Malaria in 2002


Greenwood, B; Mutabingwa, T; (2002) Malaria in 2002. Nature, 415 (6872). pp. 670-2. ISSN 0028-0836 DOI: https://doi.org/10.1038/415670a

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Abstract

The burden of malaria is increasing, especially in sub-Saharan Africa, because of drug and insecticide resistance and social and environmental changes. Thus, there is an urgent need for vaccines, new drugs and insecticides. Parasite, mosquito and human genome projects are helping in the search for new control tools and international donors are developing new funding mechanisms that could make them available to poor countries. But these new tools will achieve their maximum impact only if additional resources are deployed to strengthen malaria research and control communities in countries where the new tools will be used.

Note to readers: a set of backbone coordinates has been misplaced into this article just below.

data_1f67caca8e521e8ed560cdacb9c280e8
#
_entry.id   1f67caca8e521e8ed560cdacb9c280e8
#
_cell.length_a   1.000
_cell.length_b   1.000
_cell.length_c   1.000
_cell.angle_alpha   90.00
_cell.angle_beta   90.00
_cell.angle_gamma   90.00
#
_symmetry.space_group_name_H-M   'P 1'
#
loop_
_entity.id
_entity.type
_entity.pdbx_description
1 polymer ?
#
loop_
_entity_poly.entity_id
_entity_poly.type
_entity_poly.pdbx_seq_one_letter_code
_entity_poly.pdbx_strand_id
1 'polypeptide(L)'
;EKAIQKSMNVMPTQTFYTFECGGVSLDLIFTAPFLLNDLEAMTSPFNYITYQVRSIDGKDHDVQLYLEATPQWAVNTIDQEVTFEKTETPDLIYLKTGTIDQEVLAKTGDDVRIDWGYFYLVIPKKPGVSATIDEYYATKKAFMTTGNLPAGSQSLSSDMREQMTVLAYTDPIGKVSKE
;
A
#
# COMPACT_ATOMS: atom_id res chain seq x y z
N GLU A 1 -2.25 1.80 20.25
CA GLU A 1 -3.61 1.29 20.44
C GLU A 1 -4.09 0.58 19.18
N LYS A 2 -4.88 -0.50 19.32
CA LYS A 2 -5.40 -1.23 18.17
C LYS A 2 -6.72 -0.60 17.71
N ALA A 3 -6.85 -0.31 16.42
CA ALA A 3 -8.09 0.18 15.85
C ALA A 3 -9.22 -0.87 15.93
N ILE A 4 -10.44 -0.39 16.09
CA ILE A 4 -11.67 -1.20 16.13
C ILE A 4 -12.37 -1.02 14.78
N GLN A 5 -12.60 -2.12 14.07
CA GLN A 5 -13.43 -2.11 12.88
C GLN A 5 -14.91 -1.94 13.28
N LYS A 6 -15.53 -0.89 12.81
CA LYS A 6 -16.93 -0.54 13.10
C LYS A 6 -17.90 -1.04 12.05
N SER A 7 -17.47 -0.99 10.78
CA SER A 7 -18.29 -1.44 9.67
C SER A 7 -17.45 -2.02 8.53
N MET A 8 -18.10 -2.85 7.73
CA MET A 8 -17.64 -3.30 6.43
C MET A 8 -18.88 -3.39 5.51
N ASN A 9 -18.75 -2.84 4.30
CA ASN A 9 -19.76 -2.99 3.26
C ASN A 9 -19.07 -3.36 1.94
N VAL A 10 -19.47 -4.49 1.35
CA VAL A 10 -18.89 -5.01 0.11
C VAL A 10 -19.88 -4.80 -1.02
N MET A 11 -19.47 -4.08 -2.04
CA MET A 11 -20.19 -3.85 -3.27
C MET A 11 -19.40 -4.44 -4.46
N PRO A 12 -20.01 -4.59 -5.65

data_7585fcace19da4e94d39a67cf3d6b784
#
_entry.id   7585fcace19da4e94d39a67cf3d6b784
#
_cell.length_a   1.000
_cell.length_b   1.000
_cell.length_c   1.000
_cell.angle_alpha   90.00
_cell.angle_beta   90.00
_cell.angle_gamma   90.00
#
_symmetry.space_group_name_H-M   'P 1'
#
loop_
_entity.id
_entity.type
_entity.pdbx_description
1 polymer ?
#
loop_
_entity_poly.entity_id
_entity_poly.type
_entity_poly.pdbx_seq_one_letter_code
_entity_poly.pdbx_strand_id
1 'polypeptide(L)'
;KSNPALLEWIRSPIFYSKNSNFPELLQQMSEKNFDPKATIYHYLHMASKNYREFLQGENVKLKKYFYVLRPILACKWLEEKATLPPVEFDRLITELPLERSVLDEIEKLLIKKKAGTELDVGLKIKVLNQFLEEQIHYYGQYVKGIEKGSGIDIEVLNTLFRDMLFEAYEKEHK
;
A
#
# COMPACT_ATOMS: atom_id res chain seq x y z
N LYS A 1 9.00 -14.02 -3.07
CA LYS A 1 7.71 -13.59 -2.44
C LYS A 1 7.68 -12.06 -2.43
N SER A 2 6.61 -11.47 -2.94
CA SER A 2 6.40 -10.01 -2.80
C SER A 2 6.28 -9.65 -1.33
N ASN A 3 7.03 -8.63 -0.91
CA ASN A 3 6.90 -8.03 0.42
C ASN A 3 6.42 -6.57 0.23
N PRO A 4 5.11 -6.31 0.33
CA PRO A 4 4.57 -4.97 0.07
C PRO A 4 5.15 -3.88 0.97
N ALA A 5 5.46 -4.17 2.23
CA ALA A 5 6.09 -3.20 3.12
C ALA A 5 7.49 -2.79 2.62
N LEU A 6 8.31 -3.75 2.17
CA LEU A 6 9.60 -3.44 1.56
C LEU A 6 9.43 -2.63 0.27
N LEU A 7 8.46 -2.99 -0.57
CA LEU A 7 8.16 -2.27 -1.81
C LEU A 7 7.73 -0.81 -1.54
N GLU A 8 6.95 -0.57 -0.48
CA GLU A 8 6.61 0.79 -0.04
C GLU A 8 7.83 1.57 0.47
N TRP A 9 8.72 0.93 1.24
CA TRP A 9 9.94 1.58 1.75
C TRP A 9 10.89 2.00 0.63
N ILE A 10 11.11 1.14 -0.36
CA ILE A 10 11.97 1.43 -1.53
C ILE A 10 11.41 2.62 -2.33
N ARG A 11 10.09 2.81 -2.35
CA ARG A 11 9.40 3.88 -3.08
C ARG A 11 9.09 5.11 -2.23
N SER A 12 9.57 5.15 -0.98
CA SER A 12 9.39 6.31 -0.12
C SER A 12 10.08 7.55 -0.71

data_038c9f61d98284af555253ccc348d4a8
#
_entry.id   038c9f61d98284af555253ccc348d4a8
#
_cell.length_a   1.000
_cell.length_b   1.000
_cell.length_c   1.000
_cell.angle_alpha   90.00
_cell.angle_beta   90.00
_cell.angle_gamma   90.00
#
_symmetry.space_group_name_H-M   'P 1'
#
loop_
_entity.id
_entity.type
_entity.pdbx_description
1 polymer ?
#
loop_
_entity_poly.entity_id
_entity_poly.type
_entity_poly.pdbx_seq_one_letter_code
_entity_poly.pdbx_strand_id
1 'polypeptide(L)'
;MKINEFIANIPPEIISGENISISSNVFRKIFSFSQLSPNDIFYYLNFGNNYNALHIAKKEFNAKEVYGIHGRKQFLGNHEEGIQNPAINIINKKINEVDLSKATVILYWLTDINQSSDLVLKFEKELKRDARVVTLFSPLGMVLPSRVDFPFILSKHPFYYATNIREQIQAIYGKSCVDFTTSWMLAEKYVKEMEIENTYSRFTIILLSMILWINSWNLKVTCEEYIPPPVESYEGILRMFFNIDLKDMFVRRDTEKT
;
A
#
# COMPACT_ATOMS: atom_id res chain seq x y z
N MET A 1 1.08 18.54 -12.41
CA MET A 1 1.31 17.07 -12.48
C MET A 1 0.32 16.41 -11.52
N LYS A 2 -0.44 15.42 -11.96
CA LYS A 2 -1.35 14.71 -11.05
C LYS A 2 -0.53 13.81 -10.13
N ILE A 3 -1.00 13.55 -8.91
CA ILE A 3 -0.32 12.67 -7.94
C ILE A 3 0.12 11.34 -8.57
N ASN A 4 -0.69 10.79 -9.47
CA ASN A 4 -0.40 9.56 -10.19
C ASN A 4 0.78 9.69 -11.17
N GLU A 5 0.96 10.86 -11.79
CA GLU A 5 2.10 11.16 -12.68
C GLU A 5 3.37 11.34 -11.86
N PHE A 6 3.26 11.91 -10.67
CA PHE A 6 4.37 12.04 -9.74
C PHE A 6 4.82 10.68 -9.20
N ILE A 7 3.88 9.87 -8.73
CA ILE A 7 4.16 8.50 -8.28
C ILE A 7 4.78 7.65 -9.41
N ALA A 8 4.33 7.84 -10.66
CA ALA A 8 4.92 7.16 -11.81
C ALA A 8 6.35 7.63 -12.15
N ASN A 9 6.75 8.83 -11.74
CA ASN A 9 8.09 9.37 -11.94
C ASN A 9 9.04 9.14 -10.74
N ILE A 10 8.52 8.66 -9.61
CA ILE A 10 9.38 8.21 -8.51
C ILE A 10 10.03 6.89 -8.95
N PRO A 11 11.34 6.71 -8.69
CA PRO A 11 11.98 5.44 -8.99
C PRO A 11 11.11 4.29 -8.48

Item Type: Article
Keywords: Africa/epidemiology, Animal, Antimalarials/therapeutic use, Drug Resistance, Endemic Diseases, Female, Forecasting, Human, Malaria, Falciparum/*epidemiology/prevention & control, Male, Plasmodium falciparum/drug effects, Pregnancy, Prevalence, World Health, Africa, epidemiology, Animal, Antimalarials, therapeutic use, Drug Resistance, Endemic Diseases, Female, Forecasting, Human, Malaria, Falciparum, epidemiology, prevention & control, Male, Plasmodium falciparum, drug effects, Pregnancy, Prevalence, World Health
Faculty and Department: Faculty of Infectious and Tropical Diseases > Dept of Disease Control
Faculty of Infectious and Tropical Diseases > Dept of Clinical Research
Research Centre: Malaria Centre
PubMed ID: 11832954
Web of Science ID: 173709100055
URI: http://researchonline.lshtm.ac.uk/id/eprint/17209

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